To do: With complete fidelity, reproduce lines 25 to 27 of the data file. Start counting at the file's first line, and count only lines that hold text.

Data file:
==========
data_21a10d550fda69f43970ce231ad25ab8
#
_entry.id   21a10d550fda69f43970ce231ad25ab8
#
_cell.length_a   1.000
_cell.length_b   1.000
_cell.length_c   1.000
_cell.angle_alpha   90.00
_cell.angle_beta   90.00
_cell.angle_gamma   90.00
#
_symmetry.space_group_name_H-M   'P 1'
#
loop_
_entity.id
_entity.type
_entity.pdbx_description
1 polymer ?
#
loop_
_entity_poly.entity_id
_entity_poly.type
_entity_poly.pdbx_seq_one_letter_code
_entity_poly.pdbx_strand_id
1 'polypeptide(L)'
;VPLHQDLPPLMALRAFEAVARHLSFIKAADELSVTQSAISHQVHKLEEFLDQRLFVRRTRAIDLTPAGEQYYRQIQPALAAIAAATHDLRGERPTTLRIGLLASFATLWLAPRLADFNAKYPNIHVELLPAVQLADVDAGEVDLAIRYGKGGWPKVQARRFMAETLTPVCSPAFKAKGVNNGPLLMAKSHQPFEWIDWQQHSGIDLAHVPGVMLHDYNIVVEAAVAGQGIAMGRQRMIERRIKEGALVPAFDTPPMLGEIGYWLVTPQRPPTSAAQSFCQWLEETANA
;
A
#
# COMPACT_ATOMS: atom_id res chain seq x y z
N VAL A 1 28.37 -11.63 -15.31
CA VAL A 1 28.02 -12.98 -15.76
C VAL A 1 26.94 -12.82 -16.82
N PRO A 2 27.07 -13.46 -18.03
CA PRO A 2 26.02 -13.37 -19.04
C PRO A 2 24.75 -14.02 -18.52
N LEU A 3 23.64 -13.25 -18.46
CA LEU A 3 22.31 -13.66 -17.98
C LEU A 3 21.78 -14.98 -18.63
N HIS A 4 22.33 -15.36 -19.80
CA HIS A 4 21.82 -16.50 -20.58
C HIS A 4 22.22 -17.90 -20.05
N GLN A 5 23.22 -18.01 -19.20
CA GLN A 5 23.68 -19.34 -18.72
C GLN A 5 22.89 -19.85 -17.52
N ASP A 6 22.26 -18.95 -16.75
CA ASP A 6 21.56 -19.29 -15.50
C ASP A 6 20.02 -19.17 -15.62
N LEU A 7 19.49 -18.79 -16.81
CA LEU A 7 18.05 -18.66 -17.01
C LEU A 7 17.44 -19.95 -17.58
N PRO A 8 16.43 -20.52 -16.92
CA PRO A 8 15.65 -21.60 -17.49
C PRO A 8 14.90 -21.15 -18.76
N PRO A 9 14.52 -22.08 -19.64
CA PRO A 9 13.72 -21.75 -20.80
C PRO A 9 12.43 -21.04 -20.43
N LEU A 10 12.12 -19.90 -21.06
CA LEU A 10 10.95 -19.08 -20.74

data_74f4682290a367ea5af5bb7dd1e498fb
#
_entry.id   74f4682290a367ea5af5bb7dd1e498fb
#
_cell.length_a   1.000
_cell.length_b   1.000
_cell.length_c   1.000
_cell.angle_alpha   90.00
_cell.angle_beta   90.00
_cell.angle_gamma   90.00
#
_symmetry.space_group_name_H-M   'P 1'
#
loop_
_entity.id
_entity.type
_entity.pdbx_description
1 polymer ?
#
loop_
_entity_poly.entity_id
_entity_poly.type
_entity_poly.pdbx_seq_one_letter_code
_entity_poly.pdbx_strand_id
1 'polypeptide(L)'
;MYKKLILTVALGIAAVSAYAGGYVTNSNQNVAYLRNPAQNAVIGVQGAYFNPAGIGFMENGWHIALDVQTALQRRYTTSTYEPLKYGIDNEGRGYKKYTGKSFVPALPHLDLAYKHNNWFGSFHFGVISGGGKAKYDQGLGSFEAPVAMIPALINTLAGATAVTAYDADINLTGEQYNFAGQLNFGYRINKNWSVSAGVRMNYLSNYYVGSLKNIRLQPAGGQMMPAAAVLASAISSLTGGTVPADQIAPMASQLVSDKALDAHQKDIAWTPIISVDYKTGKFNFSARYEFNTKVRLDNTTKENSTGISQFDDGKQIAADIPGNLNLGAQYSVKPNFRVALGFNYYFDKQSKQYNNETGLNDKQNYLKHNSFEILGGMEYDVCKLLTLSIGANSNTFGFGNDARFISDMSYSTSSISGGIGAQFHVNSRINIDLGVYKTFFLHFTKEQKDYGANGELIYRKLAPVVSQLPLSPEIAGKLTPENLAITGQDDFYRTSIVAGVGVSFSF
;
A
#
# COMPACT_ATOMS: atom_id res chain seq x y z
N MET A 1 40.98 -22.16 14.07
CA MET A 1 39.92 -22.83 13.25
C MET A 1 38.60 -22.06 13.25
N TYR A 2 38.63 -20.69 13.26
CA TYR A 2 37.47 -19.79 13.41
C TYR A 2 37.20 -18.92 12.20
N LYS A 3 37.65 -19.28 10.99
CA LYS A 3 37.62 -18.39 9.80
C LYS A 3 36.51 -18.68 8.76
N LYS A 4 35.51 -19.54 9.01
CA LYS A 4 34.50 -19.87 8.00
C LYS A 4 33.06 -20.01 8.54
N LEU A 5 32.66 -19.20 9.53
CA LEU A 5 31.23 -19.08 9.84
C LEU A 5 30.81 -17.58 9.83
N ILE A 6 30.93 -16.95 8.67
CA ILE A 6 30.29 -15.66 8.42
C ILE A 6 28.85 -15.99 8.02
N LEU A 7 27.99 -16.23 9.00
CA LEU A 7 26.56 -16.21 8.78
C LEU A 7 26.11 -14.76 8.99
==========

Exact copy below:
1 'polypeptide(L)'
;VPLHQDLPPLMALRAFEAVARHLSFIKAADELSVTQSAISHQVHKLEEFLDQRLFVRRTRAIDLTPAGEQYYRQIQPALAAIAAATHDLRGERPTTLRIGLLASFATLWLAPRLADFNAKYPNIHVELLPAVQLADVDAGEVDLAIRYGKGGWPKVQARRFMAETLTPVCSPAFKAKGVNNGPLLMAKSHQPFEWIDWQQHSGIDLAHVPGVMLHDYNIVVEAAVAGQGIAMGRQRMIERRIKEGALVPAFDTPPMLGEIGYWLVTPQRPPTSAAQSFCQWLEETANA
;